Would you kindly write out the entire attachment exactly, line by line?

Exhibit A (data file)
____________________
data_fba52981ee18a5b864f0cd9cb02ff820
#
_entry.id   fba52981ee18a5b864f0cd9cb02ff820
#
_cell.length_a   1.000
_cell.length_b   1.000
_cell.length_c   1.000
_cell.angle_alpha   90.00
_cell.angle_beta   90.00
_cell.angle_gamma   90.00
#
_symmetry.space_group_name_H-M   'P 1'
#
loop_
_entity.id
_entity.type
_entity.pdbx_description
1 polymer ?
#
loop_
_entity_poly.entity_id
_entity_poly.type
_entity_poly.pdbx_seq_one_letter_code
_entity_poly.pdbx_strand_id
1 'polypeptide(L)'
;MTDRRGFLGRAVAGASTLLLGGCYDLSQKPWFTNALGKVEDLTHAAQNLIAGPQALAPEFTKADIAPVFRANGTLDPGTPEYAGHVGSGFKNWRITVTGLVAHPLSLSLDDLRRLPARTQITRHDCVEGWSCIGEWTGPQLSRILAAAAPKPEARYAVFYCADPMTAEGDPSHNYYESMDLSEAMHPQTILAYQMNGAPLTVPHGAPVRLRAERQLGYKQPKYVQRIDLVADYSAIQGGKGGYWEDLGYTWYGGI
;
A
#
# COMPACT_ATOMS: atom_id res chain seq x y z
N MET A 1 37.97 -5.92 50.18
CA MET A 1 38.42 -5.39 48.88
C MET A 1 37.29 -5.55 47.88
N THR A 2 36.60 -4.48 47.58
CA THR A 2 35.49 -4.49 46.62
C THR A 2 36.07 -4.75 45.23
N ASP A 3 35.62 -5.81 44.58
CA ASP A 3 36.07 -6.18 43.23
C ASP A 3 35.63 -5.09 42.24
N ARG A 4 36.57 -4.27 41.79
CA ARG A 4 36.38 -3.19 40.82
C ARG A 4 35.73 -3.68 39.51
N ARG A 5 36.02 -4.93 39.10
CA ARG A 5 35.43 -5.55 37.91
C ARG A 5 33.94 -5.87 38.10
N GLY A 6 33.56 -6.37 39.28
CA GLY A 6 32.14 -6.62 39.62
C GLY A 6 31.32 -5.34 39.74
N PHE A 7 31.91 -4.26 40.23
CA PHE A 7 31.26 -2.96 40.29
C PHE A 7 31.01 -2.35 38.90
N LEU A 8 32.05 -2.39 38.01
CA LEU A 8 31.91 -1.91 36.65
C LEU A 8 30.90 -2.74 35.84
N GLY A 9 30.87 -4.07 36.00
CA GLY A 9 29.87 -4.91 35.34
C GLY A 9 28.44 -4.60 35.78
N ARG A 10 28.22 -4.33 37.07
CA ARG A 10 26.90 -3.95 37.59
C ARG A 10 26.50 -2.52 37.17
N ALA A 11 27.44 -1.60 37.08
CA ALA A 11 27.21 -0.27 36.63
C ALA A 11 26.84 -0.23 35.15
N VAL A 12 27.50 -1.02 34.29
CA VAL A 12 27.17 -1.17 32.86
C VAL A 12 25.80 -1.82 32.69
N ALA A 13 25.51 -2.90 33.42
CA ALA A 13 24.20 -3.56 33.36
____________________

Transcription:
data_fba52981ee18a5b864f0cd9cb02ff820
#
_entry.id   fba52981ee18a5b864f0cd9cb02ff820
#
_cell.length_a   1.000
_cell.length_b   1.000
_cell.length_c   1.000
_cell.angle_alpha   90.00
_cell.angle_beta   90.00
_cell.angle_gamma   90.00
#
_symmetry.space_group_name_H-M   'P 1'
#
loop_
_entity.id
_entity.type
_entity.pdbx_description
1 polymer ?
#
loop_
_entity_poly.entity_id
_entity_poly.type
_entity_poly.pdbx_seq_one_letter_code
_entity_poly.pdbx_strand_id
1 'polypeptide(L)'
;MTDRRGFLGRAVAGASTLLLGGCYDLSQKPWFTNALGKVEDLTHAAQNLIAGPQALAPEFTKADIAPVFRANGTLDPGTPEYAGHVGSGFKNWRITVTGLVAHPLSLSLDDLRRLPARTQITRHDCVEGWSCIGEWTGPQLSRILAAAAPKPEARYAVFYCADPMTAEGDPSHNYYESMDLSEAMHPQTILAYQMNGAPLTVPHGAPVRLRAERQLGYKQPKYVQRIDLVADYSAIQGGKGGYWEDLGYTWYGGI
;
A
#
# COMPACT_ATOMS: atom_id res chain seq x y z
N MET A 1 37.97 -5.92 50.18
CA MET A 1 38.42 -5.39 48.88
C MET A 1 37.29 -5.55 47.88
N THR A 2 36.60 -4.48 47.58
CA THR A 2 35.49 -4.49 46.62
C THR A 2 36.07 -4.75 45.23
N ASP A 3 35.62 -5.81 44.58
CA ASP A 3 36.07 -6.18 43.23
C ASP A 3 35.63 -5.09 42.24
N ARG A 4 36.57 -4.27 41.79
CA ARG A 4 36.38 -3.19 40.82
C ARG A 4 35.73 -3.68 39.51
N ARG A 5 36.02 -4.93 39.10
CA ARG A 5 35.43 -5.55 37.91
C ARG A 5 33.94 -5.87 38.10
N GLY A 6 33.56 -6.37 39.28
CA GLY A 6 32.14 -6.62 39.62
C GLY A 6 31.32 -5.34 39.74
N PHE A 7 31.91 -4.26 40.23
CA PHE A 7 31.26 -2.96 40.29
C PHE A 7 31.01 -2.35 38.90
N LEU A 8 32.05 -2.39 38.01
CA LEU A 8 31.91 -1.91 36.65
C LEU A 8 30.90 -2.74 35.84
N GLY A 9 30.87 -4.07 36.00
CA GLY A 9 29.87 -4.91 35.34
C GLY A 9 28.44 -4.60 35.78
N ARG A 10 28.22 -4.33 37.07
CA ARG A 10 26.90 -3.95 37.59
C ARG A 10 26.50 -2.52 37.17
N ALA A 11 27.44 -1.60 37.08
CA ALA A 11 27.21 -0.27 36.63
C ALA A 11 26.84 -0.23 35.15
N VAL A 12 27.50 -1.02 34.29
CA VAL A 12 27.17 -1.17 32.86
C VAL A 12 25.80 -1.82 32.69
N ALA A 13 25.51 -2.90 33.42
CA ALA A 13 24.20 -3.56 33.36